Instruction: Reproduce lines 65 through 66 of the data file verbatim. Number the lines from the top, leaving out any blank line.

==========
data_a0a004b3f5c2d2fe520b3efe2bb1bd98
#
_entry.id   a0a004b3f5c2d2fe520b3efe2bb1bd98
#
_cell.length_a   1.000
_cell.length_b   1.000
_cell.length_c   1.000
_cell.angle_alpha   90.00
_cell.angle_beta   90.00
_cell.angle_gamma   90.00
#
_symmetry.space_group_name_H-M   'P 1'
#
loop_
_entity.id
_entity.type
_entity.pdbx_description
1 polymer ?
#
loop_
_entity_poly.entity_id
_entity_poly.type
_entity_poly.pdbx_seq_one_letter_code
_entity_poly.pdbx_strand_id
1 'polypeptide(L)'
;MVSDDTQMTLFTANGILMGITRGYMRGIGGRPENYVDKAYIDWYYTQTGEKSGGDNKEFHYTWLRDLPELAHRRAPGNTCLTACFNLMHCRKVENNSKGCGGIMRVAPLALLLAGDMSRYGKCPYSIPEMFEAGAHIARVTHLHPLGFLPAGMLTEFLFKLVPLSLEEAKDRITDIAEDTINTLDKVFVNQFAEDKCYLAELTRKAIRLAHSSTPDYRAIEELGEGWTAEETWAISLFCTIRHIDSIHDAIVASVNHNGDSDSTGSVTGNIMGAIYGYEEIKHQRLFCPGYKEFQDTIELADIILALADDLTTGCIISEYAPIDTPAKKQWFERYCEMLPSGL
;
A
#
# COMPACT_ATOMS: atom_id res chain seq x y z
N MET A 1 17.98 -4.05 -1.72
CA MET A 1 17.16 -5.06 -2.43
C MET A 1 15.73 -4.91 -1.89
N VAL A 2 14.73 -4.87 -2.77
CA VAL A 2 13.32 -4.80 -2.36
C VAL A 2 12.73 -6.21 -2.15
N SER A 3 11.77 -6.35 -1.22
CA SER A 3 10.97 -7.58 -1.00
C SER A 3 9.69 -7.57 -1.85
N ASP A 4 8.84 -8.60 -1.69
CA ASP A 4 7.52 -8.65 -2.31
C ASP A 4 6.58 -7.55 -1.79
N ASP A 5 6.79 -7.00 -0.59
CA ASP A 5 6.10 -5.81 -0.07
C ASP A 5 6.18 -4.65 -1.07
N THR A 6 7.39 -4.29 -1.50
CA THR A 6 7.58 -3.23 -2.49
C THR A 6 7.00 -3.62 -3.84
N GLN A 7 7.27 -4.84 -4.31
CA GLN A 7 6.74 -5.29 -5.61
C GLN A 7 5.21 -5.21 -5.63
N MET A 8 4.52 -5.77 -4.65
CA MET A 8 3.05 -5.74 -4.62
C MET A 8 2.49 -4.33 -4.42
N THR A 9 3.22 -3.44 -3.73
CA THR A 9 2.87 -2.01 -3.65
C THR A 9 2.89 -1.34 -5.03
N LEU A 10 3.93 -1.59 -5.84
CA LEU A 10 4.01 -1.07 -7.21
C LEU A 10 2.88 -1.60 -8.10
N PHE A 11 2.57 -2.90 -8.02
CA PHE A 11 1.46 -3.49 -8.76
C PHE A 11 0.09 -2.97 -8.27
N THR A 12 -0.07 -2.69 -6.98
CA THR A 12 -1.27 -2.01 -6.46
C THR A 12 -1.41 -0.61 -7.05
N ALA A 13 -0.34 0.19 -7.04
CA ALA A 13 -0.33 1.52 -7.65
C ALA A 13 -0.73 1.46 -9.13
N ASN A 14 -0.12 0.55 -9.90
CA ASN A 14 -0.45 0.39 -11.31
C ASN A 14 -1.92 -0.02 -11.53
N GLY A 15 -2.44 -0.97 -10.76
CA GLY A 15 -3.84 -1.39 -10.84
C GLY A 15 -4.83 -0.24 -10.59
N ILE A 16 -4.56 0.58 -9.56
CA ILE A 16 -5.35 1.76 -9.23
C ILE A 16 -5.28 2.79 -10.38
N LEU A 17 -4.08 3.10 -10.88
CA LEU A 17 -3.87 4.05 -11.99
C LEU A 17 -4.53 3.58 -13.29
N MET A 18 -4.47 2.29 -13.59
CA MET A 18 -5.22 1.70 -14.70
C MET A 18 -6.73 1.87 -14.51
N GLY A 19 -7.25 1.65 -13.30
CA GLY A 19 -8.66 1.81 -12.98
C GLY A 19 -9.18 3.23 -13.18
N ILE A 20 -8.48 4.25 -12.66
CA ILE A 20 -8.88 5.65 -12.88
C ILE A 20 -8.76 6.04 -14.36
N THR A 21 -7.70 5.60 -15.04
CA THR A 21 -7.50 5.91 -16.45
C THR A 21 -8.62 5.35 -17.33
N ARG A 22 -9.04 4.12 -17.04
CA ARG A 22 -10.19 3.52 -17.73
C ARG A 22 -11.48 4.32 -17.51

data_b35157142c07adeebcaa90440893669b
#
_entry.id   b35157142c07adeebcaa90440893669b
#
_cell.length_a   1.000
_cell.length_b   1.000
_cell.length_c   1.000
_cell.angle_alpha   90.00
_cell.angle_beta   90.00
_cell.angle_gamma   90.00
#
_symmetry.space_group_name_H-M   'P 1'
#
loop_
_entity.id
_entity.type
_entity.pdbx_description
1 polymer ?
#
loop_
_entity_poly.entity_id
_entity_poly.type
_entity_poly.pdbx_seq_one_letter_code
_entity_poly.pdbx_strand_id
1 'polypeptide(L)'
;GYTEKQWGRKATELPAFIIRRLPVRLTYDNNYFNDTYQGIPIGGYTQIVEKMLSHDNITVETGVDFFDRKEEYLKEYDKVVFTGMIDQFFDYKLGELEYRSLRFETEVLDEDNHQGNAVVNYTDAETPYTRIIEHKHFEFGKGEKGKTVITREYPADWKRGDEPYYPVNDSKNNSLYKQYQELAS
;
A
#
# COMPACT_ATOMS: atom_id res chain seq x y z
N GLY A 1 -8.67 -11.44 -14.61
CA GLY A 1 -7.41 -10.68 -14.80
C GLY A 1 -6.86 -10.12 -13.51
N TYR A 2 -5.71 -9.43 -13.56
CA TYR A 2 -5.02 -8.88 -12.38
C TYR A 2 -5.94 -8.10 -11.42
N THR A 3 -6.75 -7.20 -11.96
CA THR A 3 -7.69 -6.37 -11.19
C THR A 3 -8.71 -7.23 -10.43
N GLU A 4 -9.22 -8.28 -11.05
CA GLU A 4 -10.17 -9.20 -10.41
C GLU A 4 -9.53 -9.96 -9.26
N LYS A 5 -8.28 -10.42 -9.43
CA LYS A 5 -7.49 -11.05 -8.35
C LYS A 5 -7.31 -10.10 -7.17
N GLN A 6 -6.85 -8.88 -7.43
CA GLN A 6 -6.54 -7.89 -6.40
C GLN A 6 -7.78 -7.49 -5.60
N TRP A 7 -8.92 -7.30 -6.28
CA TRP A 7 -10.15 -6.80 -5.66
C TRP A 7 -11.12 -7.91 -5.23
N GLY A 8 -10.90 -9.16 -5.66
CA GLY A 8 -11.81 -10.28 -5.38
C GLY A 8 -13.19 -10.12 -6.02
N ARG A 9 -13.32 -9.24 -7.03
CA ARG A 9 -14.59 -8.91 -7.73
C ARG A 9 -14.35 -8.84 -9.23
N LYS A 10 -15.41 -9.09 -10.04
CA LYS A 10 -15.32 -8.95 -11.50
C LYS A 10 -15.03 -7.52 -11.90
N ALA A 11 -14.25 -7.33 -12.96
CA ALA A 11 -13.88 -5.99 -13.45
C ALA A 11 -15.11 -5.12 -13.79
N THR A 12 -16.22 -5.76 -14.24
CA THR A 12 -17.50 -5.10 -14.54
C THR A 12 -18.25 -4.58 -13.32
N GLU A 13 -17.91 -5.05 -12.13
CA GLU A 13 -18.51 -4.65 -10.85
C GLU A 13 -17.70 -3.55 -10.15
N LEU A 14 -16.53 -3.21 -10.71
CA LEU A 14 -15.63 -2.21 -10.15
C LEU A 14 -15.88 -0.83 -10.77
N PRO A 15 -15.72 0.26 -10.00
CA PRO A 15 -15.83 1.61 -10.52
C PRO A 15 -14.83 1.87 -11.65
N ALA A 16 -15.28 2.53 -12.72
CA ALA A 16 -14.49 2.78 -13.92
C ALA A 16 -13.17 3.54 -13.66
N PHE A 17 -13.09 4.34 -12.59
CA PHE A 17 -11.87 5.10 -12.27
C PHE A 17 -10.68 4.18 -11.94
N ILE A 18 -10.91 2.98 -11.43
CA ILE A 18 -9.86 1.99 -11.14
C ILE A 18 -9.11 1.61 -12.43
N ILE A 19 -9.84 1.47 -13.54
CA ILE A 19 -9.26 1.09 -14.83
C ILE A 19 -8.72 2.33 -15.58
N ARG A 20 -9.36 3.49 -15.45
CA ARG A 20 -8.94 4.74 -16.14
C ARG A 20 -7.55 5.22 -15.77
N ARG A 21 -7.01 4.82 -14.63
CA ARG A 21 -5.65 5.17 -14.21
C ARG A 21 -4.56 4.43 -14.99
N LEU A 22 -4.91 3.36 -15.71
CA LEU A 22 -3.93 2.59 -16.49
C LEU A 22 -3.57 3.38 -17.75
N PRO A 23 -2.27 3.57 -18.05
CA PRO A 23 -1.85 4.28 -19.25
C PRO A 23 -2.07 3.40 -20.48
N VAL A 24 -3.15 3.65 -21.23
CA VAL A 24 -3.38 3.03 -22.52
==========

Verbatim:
CA THR A 12 -1.27 -2.01 -6.46
C THR A 12 -1.41 -0.61 -7.05